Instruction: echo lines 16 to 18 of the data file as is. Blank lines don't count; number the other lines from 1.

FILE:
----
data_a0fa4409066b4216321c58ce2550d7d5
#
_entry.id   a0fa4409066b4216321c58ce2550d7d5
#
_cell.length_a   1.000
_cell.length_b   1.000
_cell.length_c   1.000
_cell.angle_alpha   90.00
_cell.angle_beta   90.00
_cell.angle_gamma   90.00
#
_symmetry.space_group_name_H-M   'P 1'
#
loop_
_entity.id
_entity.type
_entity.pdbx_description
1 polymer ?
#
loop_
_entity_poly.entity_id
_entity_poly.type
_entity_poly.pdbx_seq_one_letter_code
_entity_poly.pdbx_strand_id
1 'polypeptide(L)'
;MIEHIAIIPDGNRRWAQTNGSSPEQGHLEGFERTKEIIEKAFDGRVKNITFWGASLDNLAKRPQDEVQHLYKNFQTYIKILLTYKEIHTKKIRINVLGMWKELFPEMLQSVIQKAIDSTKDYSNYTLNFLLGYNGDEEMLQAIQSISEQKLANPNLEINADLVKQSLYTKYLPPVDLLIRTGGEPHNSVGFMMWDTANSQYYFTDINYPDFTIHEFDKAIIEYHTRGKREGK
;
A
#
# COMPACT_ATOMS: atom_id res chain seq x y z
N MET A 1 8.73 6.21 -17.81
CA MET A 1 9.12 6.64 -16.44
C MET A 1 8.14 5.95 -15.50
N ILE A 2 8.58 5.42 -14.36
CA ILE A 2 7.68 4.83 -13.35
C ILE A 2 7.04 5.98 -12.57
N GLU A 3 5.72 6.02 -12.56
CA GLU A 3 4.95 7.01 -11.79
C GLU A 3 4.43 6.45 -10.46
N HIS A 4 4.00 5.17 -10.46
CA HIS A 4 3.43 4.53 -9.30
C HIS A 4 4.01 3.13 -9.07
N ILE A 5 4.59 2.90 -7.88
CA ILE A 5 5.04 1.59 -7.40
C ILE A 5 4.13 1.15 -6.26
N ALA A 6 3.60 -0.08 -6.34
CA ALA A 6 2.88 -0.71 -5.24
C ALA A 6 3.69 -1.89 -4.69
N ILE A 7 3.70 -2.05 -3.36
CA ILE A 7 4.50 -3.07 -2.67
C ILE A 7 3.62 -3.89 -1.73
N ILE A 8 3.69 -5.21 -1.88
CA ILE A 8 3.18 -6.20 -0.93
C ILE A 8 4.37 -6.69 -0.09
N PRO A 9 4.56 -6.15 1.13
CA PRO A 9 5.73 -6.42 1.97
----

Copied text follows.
_entity.type
_entity.pdbx_description
1 polymer ?